The surface distribution of autotrophic and heterotrophic picoplankton was assessed in 24 transects perpendicular to the coast along the N and NW Iberian peninsula shelf in late winter and early spring 2002. Community structure was analyzed by flow cytometry (FC) and found to be strongly influenced by hydrography. Typical late winter conditions were found during the survey, characterized by the presence of the poleward Portugal coastal counter current (PCCC) in the west and an increasing stratification eastwards. Cyanobacteria (mostly Synechococcus) dominated at low chlorophyll a (Chl a) concentration whereas both the total and relative abundance of picoeukaryotes generally increased with total phytoplankton biomass. Differences in the cell size of most FC-defined picoplanktonic groups were also observed along the longitudinal and coastal-offshore gradients. The presence of Prochlorococcus (<103 cells mL-1) coincided with the core of the PCCC and its significant correlation with salinity suggests its possible use as a tracer of this current. Two groups of heterotrophic bacteria were distinguished according to their relative DNA content. High DNA bacteria dominated the community (60 ± 1% SE of total numbers), reaching maximum values in areas under riverine influence with presumed higher inputs of organic matter. Picoplankton biomass was dominated by heterotrophic bacteria in the western region (58 ± 3%) while autotrophic groups contributed on average 66 ± 2% in the southern Bay of Biscay. The heterotrophic bacteria to phytoplankton biomass ratio decreased significantly along the measured range. Yet showing regional differences, the estimated contribution of picophytoplankton to total algal biomass was high (mean 59 ± 4%), indicating the important role of small cells at the onset of the spring bloom in these temperate shelf waters.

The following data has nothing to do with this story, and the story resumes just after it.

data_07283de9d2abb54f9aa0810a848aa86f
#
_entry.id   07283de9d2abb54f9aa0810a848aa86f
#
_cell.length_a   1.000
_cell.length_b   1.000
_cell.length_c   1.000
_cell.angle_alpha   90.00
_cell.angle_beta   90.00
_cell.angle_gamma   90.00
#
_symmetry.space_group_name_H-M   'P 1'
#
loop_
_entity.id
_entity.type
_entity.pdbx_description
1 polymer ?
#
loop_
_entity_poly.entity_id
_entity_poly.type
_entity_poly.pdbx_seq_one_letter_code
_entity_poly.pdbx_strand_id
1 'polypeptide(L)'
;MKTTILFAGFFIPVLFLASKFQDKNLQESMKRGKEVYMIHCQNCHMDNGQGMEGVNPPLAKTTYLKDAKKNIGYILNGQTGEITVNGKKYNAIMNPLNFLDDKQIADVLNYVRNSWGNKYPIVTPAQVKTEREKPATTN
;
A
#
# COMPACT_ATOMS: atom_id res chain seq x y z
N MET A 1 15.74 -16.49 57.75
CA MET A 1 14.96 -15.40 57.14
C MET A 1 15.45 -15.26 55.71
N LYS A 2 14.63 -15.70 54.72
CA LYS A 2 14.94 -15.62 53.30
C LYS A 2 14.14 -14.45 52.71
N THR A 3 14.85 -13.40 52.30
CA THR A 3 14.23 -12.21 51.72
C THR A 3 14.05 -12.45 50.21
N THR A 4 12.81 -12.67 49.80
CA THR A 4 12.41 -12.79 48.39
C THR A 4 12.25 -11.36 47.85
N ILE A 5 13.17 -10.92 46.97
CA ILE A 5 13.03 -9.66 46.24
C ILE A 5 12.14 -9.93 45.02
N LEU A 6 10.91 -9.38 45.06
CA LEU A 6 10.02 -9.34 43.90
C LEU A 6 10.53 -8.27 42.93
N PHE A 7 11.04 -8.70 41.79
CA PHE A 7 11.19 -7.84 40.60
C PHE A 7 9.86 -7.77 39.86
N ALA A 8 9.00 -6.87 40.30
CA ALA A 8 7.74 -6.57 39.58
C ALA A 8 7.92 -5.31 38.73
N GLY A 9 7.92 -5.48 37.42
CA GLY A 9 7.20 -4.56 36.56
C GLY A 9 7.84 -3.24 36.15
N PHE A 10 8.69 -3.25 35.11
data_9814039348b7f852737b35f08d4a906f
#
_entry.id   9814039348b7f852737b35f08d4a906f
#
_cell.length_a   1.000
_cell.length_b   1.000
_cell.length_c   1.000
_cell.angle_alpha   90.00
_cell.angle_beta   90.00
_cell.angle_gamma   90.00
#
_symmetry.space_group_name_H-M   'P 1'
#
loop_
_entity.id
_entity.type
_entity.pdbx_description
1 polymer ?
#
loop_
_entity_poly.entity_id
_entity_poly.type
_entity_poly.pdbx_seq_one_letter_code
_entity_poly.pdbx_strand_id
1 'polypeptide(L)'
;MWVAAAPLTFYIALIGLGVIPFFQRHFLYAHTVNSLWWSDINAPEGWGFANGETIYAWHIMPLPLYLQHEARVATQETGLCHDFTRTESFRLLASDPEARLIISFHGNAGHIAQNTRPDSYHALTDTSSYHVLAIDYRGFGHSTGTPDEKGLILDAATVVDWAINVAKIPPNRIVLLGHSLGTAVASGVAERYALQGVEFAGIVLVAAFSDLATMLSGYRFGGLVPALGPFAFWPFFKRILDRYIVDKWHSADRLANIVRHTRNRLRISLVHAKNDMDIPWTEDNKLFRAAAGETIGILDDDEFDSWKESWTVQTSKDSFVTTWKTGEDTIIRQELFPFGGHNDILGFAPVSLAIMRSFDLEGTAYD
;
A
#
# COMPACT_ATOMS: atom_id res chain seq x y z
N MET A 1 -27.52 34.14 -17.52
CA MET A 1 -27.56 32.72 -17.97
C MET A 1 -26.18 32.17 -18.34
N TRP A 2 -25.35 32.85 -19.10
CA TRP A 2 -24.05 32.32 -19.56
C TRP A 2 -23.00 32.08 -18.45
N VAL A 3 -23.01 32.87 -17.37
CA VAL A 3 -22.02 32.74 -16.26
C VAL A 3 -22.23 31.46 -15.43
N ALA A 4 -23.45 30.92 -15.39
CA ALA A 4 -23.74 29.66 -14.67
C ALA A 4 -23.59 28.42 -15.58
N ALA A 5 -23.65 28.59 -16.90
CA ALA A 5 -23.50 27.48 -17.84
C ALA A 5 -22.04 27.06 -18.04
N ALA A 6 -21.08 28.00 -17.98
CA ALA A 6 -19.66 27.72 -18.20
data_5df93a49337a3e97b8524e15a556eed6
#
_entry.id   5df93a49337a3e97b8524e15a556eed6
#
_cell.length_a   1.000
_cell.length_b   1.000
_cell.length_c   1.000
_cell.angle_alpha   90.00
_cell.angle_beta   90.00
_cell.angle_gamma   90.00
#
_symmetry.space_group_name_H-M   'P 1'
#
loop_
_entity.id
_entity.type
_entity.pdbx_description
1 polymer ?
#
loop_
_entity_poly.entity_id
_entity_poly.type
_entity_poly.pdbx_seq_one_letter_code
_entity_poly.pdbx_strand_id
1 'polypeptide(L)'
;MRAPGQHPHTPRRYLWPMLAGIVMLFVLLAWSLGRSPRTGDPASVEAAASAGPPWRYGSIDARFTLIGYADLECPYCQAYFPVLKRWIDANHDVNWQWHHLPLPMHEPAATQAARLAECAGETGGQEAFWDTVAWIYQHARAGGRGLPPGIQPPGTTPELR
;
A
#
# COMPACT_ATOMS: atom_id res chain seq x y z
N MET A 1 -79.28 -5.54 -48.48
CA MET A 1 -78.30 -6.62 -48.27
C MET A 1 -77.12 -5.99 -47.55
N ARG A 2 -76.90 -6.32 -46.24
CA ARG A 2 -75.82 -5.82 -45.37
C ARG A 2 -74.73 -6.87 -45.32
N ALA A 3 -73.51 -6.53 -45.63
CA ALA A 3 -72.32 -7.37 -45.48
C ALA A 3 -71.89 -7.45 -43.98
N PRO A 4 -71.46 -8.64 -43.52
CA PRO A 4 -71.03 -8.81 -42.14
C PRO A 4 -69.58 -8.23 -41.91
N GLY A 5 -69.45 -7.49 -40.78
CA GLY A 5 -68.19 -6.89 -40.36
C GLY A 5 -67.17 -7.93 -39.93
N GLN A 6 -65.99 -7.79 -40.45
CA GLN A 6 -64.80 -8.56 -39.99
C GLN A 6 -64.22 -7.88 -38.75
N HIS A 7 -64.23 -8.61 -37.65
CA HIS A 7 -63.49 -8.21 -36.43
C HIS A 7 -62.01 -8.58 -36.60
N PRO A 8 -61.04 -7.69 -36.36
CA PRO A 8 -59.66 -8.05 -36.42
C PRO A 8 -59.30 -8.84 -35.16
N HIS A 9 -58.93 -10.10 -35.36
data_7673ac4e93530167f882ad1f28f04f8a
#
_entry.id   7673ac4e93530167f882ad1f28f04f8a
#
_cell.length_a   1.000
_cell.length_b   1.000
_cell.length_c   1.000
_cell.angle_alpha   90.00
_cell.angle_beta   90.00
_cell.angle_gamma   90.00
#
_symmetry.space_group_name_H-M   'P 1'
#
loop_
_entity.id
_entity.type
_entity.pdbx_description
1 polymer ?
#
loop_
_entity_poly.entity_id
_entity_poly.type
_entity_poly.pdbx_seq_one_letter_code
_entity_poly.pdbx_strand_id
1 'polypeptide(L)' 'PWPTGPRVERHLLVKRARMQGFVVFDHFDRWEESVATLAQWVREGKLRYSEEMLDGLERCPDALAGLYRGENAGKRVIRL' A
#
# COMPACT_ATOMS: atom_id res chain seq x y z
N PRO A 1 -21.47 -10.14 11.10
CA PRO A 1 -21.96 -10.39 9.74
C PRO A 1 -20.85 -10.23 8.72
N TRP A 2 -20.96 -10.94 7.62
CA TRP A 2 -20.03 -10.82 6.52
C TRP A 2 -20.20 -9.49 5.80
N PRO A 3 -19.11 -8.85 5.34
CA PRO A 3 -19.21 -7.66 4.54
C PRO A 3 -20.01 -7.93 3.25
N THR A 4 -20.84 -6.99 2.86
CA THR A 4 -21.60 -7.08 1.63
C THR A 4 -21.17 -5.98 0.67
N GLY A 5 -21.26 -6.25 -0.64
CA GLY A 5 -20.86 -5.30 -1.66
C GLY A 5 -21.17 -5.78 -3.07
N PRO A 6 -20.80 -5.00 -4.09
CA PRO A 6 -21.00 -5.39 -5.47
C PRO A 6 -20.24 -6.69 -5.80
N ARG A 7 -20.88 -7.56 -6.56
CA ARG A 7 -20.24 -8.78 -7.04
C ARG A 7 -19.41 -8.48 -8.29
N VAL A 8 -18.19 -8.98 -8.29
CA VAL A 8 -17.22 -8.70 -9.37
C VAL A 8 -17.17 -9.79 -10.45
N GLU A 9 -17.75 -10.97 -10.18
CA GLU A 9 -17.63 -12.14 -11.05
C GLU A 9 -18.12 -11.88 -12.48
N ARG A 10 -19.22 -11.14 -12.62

|Original language||English (US)|
|Number of pages||13|
|Journal||Journal of Plankton Research|
|State||Published - Sep 2004|
Bibliographical noteFunding Information:
We are greatly indebted to the captain and crew of the R/V Thalassa, as well as to Pablo Carrera as chief scientist of the cruise. Jorge Lorenzo, Rafael Revilla, Marta M. Varela and Luis Ángel Suárez helped with sample collection and analysis. Nicolás González made salinity determinations used to callibrate CTD measurements. This work was funded in part by the EU projects PELASSES (99APSC, RP, Contract number 99/010) and SARDYN (QLRT-2001–00818).
ASJC Scopus subject areas
- Ecology, Evolution, Behavior and Systematics
- Aquatic Science